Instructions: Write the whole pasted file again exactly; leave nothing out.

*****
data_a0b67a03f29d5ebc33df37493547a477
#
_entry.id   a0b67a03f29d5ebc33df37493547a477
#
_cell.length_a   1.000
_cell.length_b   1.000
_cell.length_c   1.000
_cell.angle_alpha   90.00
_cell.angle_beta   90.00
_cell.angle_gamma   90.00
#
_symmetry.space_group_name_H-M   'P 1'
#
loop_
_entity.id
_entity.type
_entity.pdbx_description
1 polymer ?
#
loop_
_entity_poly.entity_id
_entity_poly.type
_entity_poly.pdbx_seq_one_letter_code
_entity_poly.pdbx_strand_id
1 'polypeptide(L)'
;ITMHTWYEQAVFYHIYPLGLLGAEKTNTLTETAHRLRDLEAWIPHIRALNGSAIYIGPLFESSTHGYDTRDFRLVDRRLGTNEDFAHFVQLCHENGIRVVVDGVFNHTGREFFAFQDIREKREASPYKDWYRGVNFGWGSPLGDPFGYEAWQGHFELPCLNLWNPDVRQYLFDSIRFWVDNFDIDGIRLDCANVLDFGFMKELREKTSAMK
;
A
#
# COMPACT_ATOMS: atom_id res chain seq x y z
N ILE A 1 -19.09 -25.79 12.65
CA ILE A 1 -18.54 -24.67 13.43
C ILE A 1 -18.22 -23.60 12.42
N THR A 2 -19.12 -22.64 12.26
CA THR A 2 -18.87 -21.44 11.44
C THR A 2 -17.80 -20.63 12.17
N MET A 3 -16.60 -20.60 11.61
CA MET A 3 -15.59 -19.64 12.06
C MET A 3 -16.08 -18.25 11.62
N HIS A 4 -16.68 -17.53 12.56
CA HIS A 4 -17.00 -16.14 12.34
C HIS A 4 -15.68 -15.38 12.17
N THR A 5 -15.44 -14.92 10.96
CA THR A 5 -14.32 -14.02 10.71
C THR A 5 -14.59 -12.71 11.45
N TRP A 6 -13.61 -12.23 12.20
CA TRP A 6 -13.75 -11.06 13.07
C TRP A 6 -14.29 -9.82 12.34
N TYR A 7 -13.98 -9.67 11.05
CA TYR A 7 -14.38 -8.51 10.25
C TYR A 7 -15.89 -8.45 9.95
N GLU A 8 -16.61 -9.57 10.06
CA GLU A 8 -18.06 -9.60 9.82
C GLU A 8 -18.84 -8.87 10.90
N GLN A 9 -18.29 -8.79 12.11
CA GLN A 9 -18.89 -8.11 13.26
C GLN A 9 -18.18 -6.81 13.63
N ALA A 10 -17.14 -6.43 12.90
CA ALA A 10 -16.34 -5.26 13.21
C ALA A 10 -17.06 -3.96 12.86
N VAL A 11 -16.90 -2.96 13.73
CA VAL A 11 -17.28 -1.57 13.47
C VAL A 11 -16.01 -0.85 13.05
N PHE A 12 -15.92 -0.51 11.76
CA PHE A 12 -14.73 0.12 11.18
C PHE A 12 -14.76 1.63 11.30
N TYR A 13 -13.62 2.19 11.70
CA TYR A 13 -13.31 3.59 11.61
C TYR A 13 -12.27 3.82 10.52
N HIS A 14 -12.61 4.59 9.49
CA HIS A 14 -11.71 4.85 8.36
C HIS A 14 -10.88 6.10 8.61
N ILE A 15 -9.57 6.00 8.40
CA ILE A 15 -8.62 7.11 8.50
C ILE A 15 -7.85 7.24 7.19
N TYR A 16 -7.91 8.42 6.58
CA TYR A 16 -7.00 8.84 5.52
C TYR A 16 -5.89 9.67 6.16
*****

data_a0b67a03f29d5ebc33df37493547a477
#
_entry.id   a0b67a03f29d5ebc33df37493547a477
#
_cell.length_a   1.000
_cell.length_b   1.000
_cell.length_c   1.000
_cell.angle_alpha   90.00
_cell.angle_beta   90.00
_cell.angle_gamma   90.00
#
_symmetry.space_group_name_H-M   'P 1'
#
loop_
_entity.id
_entity.type
_entity.pdbx_description
1 polymer ?
#
loop_
_entity_poly.entity_id
_entity_poly.type
_entity_poly.pdbx_seq_one_letter_code
_entity_poly.pdbx_strand_id
1 'polypeptide(L)'
;ITMHTWYEQAVFYHIYPLGLLGAEKTNTLTETAHRLRDLEAWIPHIRALNGSAIYIGPLFESSTHGYDTRDFRLVDRRLGTNEDFAHFVQLCHENGIRVVVDGVFNHTGREFFAFQDIREKREASPYKDWYRGVNFGWGSPLGDPFGYEAWQGHFELPCLNLWNPDVRQYLFDSIRFWVDNFDIDGIRLDCANVLDFGFMKELREKTSAMK
;
A
#
# COMPACT_ATOMS: atom_id res chain seq x y z
N ILE A 1 -19.09 -25.79 12.65
CA ILE A 1 -18.54 -24.67 13.43
C ILE A 1 -18.22 -23.60 12.42
N THR A 2 -19.12 -22.64 12.26
CA THR A 2 -18.87 -21.44 11.44
C THR A 2 -17.80 -20.63 12.17
N MET A 3 -16.60 -20.60 11.61
CA MET A 3 -15.59 -19.64 12.06
C MET A 3 -16.08 -18.25 11.62
N HIS A 4 -16.68 -17.53 12.56
CA HIS A 4 -17.00 -16.14 12.34
C HIS A 4 -15.68 -15.38 12.17
N THR A 5 -15.44 -14.92 10.96
CA THR A 5 -14.32 -14.02 10.71
C THR A 5 -14.59 -12.71 11.45
N TRP A 6 -13.61 -12.23 12.20
CA TRP A 6 -13.75 -11.06 13.07
C TRP A 6 -14.29 -9.82 12.34
N TYR A 7 -13.98 -9.67 11.05
CA TYR A 7 -14.38 -8.51 10.25
C TYR A 7 -15.89 -8.45 9.95
N GLU A 8 -16.61 -9.57 10.06
CA GLU A 8 -18.06 -9.60 9.82
C GLU A 8 -18.84 -8.87 10.90
N GLN A 9 -18.29 -8.79 12.11
CA GLN A 9 -18.89 -8.11 13.26
C GLN A 9 -18.18 -6.81 13.63
N ALA A 10 -17.14 -6.43 12.90
CA ALA A 10 -16.34 -5.26 13.21
C ALA A 10 -17.06 -3.96 12.86
N VAL A 11 -16.90 -2.96 13.73
CA VAL A 11 -17.28 -1.57 13.47
C VAL A 11 -16.01 -0.85 13.05
N PHE A 12 -15.92 -0.51 11.76
CA PHE A 12 -14.73 0.12 11.18
C PHE A 12 -14.76 1.63 11.30
N TYR A 13 -13.62 2.19 11.70
CA TYR A 13 -13.31 3.59 11.61
C TYR A 13 -12.27 3.82 10.52
N HIS A 14 -12.61 4.59 9.49
CA HIS A 14 -11.71 4.85 8.36
C HIS A 14 -10.88 6.10 8.61
N ILE A 15 -9.57 6.00 8.40
CA ILE A 15 -8.62 7.11 8.50
C ILE A 15 -7.85 7.24 7.19
N TYR A 16 -7.91 8.42 6.58
CA TYR A 16 -7.00 8.84 5.52
C TYR A 16 -5.89 9.67 6.16